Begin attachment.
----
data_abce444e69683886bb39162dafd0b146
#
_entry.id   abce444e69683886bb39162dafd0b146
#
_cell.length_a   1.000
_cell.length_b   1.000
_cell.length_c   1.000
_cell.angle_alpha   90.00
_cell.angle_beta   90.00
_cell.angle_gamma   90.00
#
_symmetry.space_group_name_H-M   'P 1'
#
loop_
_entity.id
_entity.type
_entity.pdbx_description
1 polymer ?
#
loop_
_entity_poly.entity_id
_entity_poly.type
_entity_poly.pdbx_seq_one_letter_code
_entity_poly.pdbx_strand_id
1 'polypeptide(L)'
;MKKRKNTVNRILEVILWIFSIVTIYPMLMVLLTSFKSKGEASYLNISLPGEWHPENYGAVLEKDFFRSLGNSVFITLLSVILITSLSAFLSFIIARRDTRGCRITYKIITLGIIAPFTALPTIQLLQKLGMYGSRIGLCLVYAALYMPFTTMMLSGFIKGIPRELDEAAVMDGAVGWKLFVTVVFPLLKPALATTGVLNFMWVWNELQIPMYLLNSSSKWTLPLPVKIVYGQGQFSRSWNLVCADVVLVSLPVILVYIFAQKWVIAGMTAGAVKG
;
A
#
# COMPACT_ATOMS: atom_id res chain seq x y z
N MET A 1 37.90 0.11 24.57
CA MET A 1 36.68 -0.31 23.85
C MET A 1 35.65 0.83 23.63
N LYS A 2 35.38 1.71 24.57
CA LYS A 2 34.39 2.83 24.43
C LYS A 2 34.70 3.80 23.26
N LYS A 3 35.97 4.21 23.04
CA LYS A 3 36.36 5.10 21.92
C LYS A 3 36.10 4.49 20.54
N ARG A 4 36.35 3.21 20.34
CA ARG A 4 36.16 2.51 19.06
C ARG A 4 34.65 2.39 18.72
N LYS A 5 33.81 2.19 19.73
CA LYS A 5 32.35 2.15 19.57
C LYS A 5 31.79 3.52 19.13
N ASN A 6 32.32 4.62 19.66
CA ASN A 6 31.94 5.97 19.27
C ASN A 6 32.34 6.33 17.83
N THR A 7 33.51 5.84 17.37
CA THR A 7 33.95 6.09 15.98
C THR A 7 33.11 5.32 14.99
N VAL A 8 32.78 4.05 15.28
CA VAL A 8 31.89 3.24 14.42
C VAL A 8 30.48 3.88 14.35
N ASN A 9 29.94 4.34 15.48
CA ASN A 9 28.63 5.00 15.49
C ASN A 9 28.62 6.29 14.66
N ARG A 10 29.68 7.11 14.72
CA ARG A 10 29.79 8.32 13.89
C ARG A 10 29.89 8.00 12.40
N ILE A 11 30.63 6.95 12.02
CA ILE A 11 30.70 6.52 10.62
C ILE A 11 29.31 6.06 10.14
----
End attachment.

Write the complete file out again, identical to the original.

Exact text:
data_abce444e69683886bb39162dafd0b146
#
_entry.id   abce444e69683886bb39162dafd0b146
#
_cell.length_a   1.000
_cell.length_b   1.000
_cell.length_c   1.000
_cell.angle_alpha   90.00
_cell.angle_beta   90.00
_cell.angle_gamma   90.00
#
_symmetry.space_group_name_H-M   'P 1'
#
loop_
_entity.id
_entity.type
_entity.pdbx_description
1 polymer ?
#
loop_
_entity_poly.entity_id
_entity_poly.type
_entity_poly.pdbx_seq_one_letter_code
_entity_poly.pdbx_strand_id
1 'polypeptide(L)'
;MKKRKNTVNRILEVILWIFSIVTIYPMLMVLLTSFKSKGEASYLNISLPGEWHPENYGAVLEKDFFRSLGNSVFITLLSVILITSLSAFLSFIIARRDTRGCRITYKIITLGIIAPFTALPTIQLLQKLGMYGSRIGLCLVYAALYMPFTTMMLSGFIKGIPRELDEAAVMDGAVGWKLFVTVVFPLLKPALATTGVLNFMWVWNELQIPMYLLNSSSKWTLPLPVKIVYGQGQFSRSWNLVCADVVLVSLPVILVYIFAQKWVIAGMTAGAVKG
;
A
#
# COMPACT_ATOMS: atom_id res chain seq x y z
N MET A 1 37.90 0.11 24.57
CA MET A 1 36.68 -0.31 23.85
C MET A 1 35.65 0.83 23.63
N LYS A 2 35.38 1.71 24.57
CA LYS A 2 34.39 2.83 24.43
C LYS A 2 34.70 3.80 23.26
N LYS A 3 35.97 4.21 23.04
CA LYS A 3 36.36 5.10 21.92
C LYS A 3 36.10 4.49 20.54
N ARG A 4 36.35 3.21 20.34
CA ARG A 4 36.16 2.51 19.06
C ARG A 4 34.65 2.39 18.72
N LYS A 5 33.81 2.19 19.73
CA LYS A 5 32.35 2.15 19.57
C LYS A 5 31.79 3.52 19.13
N ASN A 6 32.32 4.62 19.66
CA ASN A 6 31.94 5.97 19.27
C ASN A 6 32.34 6.33 17.83
N THR A 7 33.51 5.84 17.37
CA THR A 7 33.95 6.09 15.98
C THR A 7 33.11 5.32 14.99
N VAL A 8 32.78 4.05 15.28
CA VAL A 8 31.89 3.24 14.42
C VAL A 8 30.48 3.88 14.35
N ASN A 9 29.94 4.34 15.48
CA ASN A 9 28.63 5.00 15.49
C ASN A 9 28.62 6.29 14.66
N ARG A 10 29.68 7.11 14.72
CA ARG A 10 29.79 8.32 13.89
C ARG A 10 29.89 8.00 12.40
N ILE A 11 30.63 6.95 12.02
CA ILE A 11 30.70 6.52 10.62
C ILE A 11 29.31 6.06 10.14